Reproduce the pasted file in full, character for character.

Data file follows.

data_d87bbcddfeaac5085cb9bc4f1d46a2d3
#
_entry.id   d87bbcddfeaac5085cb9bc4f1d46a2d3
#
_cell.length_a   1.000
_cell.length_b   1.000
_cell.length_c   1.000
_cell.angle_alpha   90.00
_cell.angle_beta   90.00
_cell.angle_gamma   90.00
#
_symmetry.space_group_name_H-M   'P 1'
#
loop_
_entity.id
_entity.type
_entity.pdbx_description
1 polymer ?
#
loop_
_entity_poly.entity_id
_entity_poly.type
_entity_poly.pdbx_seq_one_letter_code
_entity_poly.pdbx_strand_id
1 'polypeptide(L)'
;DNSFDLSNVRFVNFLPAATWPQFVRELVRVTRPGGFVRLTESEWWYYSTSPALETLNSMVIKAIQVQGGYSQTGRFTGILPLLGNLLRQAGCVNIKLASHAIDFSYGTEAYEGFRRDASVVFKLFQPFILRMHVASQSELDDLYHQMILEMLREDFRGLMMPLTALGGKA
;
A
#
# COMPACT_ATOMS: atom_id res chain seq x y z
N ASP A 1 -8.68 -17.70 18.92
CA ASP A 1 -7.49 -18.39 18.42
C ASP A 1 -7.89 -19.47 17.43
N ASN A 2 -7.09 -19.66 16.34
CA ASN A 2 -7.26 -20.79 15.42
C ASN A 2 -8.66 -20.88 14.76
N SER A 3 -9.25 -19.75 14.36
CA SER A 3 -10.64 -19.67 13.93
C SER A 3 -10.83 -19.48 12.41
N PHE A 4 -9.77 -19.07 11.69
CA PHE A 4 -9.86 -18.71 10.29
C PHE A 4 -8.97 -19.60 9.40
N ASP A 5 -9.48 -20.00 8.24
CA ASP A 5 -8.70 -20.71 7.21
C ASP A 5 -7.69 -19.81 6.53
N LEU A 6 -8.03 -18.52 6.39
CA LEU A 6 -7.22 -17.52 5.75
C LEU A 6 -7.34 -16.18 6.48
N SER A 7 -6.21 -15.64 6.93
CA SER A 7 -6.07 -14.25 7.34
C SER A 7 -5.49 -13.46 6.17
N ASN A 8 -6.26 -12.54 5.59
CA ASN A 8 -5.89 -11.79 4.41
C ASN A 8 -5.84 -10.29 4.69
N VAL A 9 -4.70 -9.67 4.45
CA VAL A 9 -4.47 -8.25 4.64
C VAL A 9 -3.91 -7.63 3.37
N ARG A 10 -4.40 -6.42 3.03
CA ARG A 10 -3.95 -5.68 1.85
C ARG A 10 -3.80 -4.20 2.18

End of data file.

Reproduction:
data_d87bbcddfeaac5085cb9bc4f1d46a2d3
#
_entry.id   d87bbcddfeaac5085cb9bc4f1d46a2d3
#
_cell.length_a   1.000
_cell.length_b   1.000
_cell.length_c   1.000
_cell.angle_alpha   90.00
_cell.angle_beta   90.00
_cell.angle_gamma   90.00
#
_symmetry.space_group_name_H-M   'P 1'
#
loop_
_entity.id
_entity.type
_entity.pdbx_description
1 polymer ?
#
loop_
_entity_poly.entity_id
_entity_poly.type
_entity_poly.pdbx_seq_one_letter_code
_entity_poly.pdbx_strand_id
1 'polypeptide(L)'
;DNSFDLSNVRFVNFLPAATWPQFVRELVRVTRPGGFVRLTESEWWYYSTSPALETLNSMVIKAIQVQGGYSQTGRFTGILPLLGNLLRQAGCVNIKLASHAIDFSYGTEAYEGFRRDASVVFKLFQPFILRMHVASQSELDDLYHQMILEMLREDFRGLMMPLTALGGKA
;
A
#
# COMPACT_ATOMS: atom_id res chain seq x y z
N ASP A 1 -8.68 -17.70 18.92
CA ASP A 1 -7.49 -18.39 18.42
C ASP A 1 -7.89 -19.47 17.43
N ASN A 2 -7.09 -19.66 16.34
CA ASN A 2 -7.26 -20.79 15.42
C ASN A 2 -8.66 -20.88 14.76
N SER A 3 -9.25 -19.75 14.36
CA SER A 3 -10.64 -19.67 13.93
C SER A 3 -10.83 -19.48 12.41
N PHE A 4 -9.77 -19.07 11.69
CA PHE A 4 -9.86 -18.71 10.29
C PHE A 4 -8.97 -19.60 9.40
N ASP A 5 -9.48 -20.00 8.24
CA ASP A 5 -8.70 -20.71 7.21
C ASP A 5 -7.69 -19.81 6.53
N LEU A 6 -8.03 -18.52 6.39
CA LEU A 6 -7.22 -17.52 5.75
C LEU A 6 -7.34 -16.18 6.48
N SER A 7 -6.21 -15.64 6.93
CA SER A 7 -6.07 -14.25 7.34
C SER A 7 -5.49 -13.46 6.17
N ASN A 8 -6.26 -12.54 5.59
CA ASN A 8 -5.89 -11.79 4.41
C ASN A 8 -5.84 -10.29 4.69
N VAL A 9 -4.70 -9.67 4.45
CA VAL A 9 -4.47 -8.25 4.64
C VAL A 9 -3.91 -7.63 3.37
N ARG A 10 -4.40 -6.42 3.03
CA ARG A 10 -3.95 -5.68 1.85
C ARG A 10 -3.80 -4.20 2.18